KURRACHEE (OR KARACHI)
by Patrick P. de Sousa
Did the subject raise any eyebrows? Yes, that was the original name of
Karachi, my birthplace, in the Sindh Province, and considered to be the
cleanest city in Asia. It was in those hey days of undivided India, the
British Raj, where there was true respect for the law and uniform and
equitable application thereof.
Of course, the Britishers received their royal treatment, but that is
the largesse of royalty!
I asked several common folks (those without any political aspirations or
agenda) after partition, as to whether they thought the new
"Independence" had bettered their lot and received the same answer, that
they would have preferred a status quo, i.e., undivided India under the
British, where they perceived offered greater equity and fair play.
It was in my early teens that Jinnah and Nehru had each carved their
niche, Muslims getting what is now known as Pakistan, including Bangla
Desh, formerly East Pakistan, and Hindus the rest. The minorities, i.e.,
Christians, Jews and Buddhists had to fend for themselves and were
assimilated within the majority infrastructure.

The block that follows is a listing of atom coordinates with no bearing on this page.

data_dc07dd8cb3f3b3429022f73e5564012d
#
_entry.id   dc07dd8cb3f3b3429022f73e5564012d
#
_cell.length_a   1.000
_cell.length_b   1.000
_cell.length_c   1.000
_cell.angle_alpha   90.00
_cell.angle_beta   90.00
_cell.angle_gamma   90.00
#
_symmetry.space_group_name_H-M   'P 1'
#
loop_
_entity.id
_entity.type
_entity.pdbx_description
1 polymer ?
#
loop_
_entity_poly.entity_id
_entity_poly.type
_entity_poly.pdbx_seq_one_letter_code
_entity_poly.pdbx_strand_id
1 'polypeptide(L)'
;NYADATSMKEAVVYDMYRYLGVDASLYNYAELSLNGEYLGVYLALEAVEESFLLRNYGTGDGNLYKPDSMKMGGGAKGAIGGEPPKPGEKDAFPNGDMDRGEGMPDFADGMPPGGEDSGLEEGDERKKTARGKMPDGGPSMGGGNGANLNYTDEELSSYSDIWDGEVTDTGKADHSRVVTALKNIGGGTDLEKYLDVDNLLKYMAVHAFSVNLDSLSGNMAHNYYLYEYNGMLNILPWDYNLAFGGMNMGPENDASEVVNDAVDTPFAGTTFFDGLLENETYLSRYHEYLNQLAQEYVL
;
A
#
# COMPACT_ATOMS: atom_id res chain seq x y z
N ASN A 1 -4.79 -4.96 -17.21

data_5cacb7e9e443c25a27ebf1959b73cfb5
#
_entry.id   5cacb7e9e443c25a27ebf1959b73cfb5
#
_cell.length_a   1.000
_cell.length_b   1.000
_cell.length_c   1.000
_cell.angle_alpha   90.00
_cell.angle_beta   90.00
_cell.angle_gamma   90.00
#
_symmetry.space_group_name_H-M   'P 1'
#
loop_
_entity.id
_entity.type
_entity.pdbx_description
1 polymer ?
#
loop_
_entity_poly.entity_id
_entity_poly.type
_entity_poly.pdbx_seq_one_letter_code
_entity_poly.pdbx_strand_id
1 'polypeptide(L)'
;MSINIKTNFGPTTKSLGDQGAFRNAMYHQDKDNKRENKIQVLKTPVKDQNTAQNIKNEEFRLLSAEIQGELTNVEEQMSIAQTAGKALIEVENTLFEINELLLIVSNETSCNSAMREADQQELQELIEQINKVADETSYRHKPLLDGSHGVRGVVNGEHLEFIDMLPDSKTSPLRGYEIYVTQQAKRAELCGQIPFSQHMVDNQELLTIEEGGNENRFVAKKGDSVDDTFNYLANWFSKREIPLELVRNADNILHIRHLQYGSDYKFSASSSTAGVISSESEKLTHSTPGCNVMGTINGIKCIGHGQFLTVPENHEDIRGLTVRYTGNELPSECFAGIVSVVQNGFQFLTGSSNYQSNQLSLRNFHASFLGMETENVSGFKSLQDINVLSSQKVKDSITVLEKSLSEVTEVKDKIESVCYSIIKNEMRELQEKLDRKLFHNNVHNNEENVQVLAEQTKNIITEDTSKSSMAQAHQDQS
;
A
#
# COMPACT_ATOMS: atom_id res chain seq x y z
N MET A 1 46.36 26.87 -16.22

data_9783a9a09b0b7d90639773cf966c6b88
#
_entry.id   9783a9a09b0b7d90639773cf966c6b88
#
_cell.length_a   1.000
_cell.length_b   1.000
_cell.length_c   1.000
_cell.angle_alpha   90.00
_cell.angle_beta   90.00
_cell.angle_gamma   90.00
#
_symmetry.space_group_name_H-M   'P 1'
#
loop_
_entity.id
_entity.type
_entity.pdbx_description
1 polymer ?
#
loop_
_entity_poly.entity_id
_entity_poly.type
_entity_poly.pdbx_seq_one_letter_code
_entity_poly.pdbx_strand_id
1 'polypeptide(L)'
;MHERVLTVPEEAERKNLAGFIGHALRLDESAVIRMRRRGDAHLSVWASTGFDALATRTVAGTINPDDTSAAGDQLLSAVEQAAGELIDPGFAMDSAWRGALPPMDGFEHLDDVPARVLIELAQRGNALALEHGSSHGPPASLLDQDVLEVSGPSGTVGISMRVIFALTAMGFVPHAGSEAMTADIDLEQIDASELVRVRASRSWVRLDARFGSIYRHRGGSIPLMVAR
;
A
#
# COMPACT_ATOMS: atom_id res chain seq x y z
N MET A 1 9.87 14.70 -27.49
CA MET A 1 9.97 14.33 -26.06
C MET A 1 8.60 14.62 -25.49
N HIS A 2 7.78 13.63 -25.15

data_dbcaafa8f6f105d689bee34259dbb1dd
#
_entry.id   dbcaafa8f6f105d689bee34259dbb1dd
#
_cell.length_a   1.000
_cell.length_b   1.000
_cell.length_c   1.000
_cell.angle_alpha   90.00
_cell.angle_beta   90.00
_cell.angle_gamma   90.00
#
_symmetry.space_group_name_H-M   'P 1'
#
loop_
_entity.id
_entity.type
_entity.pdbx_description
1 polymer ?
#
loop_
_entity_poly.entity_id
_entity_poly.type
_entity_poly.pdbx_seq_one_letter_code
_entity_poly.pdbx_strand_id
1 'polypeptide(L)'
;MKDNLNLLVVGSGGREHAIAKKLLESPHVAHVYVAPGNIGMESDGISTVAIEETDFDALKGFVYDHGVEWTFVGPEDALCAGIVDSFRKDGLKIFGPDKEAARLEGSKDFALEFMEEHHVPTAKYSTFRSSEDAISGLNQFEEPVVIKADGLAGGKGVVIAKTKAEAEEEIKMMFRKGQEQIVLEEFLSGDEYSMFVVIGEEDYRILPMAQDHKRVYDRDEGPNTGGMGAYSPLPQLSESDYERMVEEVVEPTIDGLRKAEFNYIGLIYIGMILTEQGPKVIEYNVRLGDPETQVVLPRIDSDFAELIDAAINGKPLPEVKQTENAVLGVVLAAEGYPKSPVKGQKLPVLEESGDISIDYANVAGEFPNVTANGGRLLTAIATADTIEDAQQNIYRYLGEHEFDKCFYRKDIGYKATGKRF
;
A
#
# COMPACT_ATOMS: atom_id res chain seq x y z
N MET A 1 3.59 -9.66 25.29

Of course, East Pakistan (Bangla Desh) is now history, and the future
is, and always shall be a mystery.
Karachi had a sizable Goan population. A majority of them lived in
Saddar (previously known as Camp) and St. Patrick's Church (now
Cathedral), had a magnificent marblestone Christ the King Monument which
was an outstanding landmark with a commanding view from across the
length and breadth of that prominent Clarke Street. To the right of the
church was St. Joseph's Convent School for girls and to the left was St.
Patrick's High School for boys. Of course, most of the street names have
St. Patrick's High School, which was my alma mater, had an outstanding
reputation for being one of the best schools for boys. There was strict
discipline -- no sparing the rod to spoil the child. St. Lawrence's
School, Cincinnatus Town, in which area our house was located, then
taught only up through the elementary grades. There were also several
other Parish schools.
Goans also lived in Cant. Area near the railway station, Keamari (the
sea port), Manora Island, Depot Lines, Soldier Bazaar and Cincinnatus
Town. The Catholic Colony 1 and 2 were new developments and considered
to be in the outskirts of the city. After partition, the sprawling city
put our Catholic Colony No. 1 home in the heart of Karachi.
Many streets were named after Goans, such as Britto Road, DeAbreu Road,
and D'Cruz Lane. Goans held top positions in the Customs, Municipality,
Police and Government Offices. They were also Judges, Magistrates,
lawyers, doctors, businessmen, and a Mayor.
The unique Goan tradition of forming Clubs flourished in Saddar, where
one could find clubs from most Goan villages all along one street. Here,
mostly men, could find a reasonable, safe and secure place to live. All
these clubs had a prominent altar for individual or group devotion by
its Catholic members.
During the feast of Christ the King, the entire Catholic community would